I'm assuming that you are voicing a serious concern, and I don't want to belittle that. The reality is that children are often imperiled in Mr. King's stories--it's not easy to think of a book he's written where this is not either text or subtext. It's important to remember that in no story is such danger or fatality treated capriciously (though The Regulators skates the line, in my mind). Mr. King's stories often involve families or people who are damaged in some way. Unfortunately, such damage often occurs in childhood. Even with adult characters, the subtext of their childhood is a strong driver of their psychology. What happens to us when we are young echoes throughout our lives, sometimes reverberating to an excruciating level.

    Mr. King is a master of human psychology--in my opinion, this is what keeps his stories fresh years after they are written. He does not flinch from showing us at our worst as well as at our best. It has ever been so with him--Doctor Sleep is in no way represents new territory for him (in fact, I found it to be his mildest treatment of tragedy).

    If such subject matter is of concern to you, it would perhaps be best to look elsewhere for reading material. Conversely, when read with an open mind and thoughtful reflection, you might find food for thought in the complexity of human behavior. And you will definitely find a damn fine story.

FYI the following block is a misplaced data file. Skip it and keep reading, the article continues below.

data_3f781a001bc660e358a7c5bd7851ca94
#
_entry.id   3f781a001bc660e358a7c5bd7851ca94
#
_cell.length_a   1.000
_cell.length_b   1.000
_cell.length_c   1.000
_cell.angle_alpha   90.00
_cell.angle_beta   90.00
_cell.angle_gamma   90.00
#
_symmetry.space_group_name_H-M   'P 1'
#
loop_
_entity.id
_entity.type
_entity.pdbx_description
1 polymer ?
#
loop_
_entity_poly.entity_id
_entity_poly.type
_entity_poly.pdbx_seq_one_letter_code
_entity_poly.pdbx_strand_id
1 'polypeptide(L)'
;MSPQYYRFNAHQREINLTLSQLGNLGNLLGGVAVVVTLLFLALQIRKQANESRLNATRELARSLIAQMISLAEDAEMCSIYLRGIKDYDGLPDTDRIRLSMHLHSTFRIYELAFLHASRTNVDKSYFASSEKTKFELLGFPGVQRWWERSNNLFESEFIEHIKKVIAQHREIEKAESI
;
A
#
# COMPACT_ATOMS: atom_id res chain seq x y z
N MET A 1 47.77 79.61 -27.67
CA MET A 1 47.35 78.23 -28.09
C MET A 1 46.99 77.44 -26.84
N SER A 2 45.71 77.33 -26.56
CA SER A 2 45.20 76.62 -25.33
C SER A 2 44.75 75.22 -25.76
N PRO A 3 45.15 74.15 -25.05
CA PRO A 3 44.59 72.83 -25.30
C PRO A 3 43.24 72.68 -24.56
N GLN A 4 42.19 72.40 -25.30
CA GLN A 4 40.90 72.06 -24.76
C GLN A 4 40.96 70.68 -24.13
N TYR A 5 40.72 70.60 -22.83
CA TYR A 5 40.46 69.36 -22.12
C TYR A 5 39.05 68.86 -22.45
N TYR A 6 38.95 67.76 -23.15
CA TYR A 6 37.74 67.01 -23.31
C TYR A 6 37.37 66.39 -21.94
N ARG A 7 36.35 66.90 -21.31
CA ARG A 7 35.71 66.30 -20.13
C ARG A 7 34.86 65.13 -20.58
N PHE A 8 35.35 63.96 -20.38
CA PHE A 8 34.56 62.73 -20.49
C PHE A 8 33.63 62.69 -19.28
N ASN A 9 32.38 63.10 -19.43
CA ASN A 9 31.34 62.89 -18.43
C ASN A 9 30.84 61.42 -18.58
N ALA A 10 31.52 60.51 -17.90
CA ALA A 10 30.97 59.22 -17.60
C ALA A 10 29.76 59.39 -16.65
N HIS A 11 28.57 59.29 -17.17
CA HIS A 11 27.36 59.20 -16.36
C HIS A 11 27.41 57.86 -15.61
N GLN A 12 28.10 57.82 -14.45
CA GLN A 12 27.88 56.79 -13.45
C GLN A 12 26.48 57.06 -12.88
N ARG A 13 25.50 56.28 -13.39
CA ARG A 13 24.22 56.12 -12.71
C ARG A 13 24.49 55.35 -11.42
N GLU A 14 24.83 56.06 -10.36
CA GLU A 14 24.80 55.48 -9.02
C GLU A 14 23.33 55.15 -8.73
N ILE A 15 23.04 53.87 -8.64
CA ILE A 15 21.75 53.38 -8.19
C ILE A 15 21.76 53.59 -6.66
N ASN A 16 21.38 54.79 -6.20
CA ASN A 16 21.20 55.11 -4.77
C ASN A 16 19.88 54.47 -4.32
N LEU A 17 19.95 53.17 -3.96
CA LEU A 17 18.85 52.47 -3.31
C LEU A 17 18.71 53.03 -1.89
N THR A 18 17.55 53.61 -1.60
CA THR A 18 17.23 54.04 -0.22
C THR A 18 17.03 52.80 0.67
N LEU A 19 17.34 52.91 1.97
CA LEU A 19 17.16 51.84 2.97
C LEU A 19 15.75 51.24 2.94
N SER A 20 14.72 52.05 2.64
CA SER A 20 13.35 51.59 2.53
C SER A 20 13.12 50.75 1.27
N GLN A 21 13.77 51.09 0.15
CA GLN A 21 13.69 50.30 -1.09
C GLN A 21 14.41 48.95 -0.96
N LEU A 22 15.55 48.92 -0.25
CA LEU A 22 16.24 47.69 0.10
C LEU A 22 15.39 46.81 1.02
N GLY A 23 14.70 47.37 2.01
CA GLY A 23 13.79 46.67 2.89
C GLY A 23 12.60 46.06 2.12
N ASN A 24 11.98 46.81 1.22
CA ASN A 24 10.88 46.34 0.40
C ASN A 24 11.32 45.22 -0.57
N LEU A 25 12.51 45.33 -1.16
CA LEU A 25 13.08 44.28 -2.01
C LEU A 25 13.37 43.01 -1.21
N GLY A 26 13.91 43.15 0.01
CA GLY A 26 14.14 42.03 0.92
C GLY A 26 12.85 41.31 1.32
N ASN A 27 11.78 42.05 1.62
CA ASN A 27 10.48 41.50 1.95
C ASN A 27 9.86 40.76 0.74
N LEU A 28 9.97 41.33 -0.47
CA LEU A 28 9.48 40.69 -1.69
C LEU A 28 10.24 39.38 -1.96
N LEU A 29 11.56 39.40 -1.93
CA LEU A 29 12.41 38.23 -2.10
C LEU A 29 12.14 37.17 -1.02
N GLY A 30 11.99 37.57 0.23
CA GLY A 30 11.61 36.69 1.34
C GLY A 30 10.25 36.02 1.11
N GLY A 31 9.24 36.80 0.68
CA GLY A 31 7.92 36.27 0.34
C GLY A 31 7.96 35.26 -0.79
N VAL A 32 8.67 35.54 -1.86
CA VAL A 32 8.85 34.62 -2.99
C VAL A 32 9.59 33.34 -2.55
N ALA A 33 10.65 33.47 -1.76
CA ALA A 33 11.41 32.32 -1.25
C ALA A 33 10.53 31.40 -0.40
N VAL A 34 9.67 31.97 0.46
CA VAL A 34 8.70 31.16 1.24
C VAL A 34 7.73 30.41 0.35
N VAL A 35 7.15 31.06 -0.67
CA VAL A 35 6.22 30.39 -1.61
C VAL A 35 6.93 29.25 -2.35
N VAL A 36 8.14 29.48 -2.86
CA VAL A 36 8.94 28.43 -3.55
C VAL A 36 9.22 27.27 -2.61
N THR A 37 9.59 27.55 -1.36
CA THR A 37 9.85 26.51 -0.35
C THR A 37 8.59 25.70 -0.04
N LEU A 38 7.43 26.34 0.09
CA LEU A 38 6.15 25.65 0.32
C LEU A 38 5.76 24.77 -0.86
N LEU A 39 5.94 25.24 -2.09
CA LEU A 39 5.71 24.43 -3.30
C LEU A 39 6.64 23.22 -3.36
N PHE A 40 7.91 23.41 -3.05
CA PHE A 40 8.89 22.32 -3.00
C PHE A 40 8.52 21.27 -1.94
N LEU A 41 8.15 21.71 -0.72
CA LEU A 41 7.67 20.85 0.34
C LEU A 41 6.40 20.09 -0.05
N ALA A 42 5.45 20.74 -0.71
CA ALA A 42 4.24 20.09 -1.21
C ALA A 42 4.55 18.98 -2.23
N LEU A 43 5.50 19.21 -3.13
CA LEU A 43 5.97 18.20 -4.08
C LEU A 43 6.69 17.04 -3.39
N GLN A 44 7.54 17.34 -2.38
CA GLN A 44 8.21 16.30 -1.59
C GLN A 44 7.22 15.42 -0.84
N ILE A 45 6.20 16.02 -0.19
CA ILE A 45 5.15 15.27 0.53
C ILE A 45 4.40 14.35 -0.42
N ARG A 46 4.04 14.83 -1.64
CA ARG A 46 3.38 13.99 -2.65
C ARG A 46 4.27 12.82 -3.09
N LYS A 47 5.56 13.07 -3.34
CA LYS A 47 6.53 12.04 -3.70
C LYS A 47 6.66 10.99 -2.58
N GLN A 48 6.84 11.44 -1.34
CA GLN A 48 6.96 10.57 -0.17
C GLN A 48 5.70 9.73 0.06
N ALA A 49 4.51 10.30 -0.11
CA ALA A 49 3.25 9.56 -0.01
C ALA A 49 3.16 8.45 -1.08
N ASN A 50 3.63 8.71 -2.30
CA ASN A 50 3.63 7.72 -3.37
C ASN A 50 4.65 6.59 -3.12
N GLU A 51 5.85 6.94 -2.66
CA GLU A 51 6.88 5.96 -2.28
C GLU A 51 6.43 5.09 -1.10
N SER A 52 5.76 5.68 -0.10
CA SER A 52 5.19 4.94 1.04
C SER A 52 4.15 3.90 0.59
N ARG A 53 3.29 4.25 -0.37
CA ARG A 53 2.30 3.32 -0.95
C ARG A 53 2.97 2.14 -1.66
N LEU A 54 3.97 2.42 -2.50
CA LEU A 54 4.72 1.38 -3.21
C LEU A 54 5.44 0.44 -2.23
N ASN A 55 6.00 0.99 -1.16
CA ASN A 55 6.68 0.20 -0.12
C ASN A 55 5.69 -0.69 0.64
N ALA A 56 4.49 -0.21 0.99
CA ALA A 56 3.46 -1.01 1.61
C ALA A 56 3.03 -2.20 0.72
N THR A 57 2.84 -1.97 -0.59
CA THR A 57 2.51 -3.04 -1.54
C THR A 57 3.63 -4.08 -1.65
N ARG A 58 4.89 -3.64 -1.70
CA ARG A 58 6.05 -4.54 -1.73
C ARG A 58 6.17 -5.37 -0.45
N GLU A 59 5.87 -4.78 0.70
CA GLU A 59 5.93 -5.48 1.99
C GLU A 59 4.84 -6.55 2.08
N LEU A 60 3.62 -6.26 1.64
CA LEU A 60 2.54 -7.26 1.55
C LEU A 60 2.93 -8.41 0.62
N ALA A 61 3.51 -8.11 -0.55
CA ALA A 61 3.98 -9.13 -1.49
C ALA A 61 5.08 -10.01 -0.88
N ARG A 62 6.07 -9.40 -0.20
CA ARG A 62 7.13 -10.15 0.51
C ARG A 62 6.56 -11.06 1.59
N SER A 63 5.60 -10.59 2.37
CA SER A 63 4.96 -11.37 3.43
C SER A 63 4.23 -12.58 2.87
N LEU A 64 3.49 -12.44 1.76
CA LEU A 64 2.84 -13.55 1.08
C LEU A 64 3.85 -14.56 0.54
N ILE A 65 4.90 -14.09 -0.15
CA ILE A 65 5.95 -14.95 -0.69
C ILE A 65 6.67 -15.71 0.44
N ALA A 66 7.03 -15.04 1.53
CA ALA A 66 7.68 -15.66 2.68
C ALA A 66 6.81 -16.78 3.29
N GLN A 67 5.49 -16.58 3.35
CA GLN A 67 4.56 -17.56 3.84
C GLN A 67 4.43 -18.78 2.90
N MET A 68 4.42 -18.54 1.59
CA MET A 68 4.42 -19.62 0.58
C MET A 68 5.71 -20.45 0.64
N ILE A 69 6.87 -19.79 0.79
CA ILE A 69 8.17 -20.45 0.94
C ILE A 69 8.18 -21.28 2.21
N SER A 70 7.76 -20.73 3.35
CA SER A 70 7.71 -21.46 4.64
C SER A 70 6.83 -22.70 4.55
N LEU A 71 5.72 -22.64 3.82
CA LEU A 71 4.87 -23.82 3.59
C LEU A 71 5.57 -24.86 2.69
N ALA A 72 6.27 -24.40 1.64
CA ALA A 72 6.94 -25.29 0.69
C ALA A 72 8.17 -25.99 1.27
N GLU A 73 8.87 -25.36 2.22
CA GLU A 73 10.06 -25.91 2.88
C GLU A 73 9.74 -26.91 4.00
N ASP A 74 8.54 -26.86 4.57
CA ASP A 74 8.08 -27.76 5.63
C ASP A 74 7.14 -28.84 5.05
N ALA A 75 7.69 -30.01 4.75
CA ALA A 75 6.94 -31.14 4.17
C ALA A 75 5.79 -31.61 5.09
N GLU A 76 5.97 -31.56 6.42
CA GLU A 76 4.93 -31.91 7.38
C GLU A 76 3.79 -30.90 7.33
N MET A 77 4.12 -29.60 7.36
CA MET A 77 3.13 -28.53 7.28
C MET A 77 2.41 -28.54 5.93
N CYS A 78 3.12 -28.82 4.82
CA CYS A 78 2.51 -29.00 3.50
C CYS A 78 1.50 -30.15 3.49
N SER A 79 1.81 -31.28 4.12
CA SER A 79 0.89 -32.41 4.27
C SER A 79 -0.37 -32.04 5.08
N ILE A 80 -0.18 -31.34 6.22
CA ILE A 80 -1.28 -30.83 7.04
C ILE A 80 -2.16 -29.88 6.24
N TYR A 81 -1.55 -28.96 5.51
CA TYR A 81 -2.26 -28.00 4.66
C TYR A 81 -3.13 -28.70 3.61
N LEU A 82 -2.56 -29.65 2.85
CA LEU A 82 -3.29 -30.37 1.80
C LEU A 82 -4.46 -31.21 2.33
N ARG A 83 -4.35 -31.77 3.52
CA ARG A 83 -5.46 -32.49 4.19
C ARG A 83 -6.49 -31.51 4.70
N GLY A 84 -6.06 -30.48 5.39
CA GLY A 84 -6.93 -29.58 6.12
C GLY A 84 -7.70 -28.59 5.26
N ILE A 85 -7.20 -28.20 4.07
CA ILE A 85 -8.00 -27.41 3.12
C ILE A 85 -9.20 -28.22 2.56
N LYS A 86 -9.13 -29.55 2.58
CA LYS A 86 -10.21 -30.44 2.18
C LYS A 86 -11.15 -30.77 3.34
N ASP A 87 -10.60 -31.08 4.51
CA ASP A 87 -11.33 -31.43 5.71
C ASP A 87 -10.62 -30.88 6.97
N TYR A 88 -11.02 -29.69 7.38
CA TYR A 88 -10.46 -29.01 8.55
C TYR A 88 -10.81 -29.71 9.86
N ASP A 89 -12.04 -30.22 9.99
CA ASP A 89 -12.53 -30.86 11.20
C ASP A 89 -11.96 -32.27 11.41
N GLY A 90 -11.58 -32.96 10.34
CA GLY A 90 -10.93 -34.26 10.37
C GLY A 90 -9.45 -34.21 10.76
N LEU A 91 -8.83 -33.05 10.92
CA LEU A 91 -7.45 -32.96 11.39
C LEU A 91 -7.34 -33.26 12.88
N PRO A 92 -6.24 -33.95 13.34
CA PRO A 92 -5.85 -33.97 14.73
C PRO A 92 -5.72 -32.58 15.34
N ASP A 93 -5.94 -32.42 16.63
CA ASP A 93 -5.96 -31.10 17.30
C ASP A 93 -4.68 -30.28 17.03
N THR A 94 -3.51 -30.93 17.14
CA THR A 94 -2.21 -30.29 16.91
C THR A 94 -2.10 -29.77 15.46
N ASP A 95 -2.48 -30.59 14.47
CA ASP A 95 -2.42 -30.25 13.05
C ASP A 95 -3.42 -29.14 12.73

12. ghost19

    ghost19 "Have I run too far to get home?"

    What Mr. King writes is fiction. What happens out here in the world to adults and children is much, much worse, and there aren't any disclaimers, trust me friend.
  13. Neesy

    Neesy #1 fan (Annie Wilkes cousin) 1st cousin Mom's side

    British spelling is prologue I think - even though I'm Canadian I'm old enough to have been taught British spelling :grinning:
  14. Steffen

    Steffen Well-Known Member

    Welcome to the Board, but with absolutely no disrespect intended: Mr King owes no one - not even us, his constant readers - a forewarning on anything he chooses to write. We love him precisely because he takes us by the hand to the dark, scary places we dare not go by ourselves. Furthermore, we trust him to take us safely through to the light at the end.
  15. not_nadine

    not_nadine Comfortably Roont

    You said it all right there, skimom. :)
  16. Machine's Way

    Machine's Way “Go then, there are other worlds than these.”

    This thread needs a theme song, look no further........

  17. carrie's younger brother

    carrie's younger brother Well-Known Member

    Good point!
  18. RichardX

    RichardX Well-Known Member

    Bad things tend to happen in horror novels. Perhaps the solution is not for King to include disclaimers but to read something else.
  19. Philzilla

    Philzilla Well-Known Member

    If you don't like it, stop reading it, problem solved.
  20. Mel217

    Mel217 Well-Known Member

    I see it a bit differently...yes, reading about torture and murder when it comes to children is disturbing, but in the end it's the power of a gifted child that's able to overcome and end their reign of torture and murder. It's dark and perhaps twisted, and some stuff was pretty detailed and gruesome. But even more disturbing is the fact that people like this (who find both torture AND murder amusing) really do exist, and (like SK mentions) they look "normal", hence the RV folks description, underlining the point that you can't judge a book by it's cover. That pun wasn't intended, but it was good, right? :D.

    Anyhow, yeah, it's a bit disturbing at times and if it's too disturbing there are a lot of other great novels out there. I personally don't care for any book or movie that's blood, guts, and gore (Cujo wasn't my cup of tea for instance) but the psychological aspect of some of SK's novels really get me.
    Happy reading!